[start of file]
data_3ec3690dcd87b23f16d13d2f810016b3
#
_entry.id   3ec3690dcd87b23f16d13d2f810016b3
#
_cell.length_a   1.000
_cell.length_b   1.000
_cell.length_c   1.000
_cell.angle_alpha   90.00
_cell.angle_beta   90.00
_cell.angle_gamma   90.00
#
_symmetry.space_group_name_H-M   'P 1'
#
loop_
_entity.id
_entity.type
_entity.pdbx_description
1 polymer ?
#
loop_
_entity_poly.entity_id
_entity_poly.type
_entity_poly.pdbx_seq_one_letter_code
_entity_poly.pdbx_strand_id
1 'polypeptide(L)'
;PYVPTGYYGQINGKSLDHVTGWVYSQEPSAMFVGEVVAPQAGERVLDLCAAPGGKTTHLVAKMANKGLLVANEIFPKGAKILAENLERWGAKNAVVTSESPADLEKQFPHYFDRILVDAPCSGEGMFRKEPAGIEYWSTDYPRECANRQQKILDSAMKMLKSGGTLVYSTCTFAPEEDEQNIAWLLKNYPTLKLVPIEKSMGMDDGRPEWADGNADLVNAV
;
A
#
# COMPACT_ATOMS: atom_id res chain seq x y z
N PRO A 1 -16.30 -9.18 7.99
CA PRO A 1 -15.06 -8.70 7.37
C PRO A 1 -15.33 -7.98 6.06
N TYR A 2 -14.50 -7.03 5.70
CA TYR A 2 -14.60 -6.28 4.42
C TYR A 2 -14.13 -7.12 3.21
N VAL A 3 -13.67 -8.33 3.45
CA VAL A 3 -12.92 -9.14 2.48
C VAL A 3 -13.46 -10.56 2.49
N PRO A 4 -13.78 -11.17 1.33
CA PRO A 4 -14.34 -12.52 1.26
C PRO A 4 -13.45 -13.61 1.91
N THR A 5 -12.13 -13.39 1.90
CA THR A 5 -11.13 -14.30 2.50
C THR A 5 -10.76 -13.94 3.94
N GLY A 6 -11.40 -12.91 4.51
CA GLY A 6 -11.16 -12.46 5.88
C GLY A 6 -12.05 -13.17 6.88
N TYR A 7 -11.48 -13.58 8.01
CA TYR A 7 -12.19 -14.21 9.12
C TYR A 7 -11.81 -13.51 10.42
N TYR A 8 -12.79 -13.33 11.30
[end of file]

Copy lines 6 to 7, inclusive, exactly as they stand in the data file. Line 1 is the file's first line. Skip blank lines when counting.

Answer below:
_cell.length_b   1.000
_cell.length_c   1.000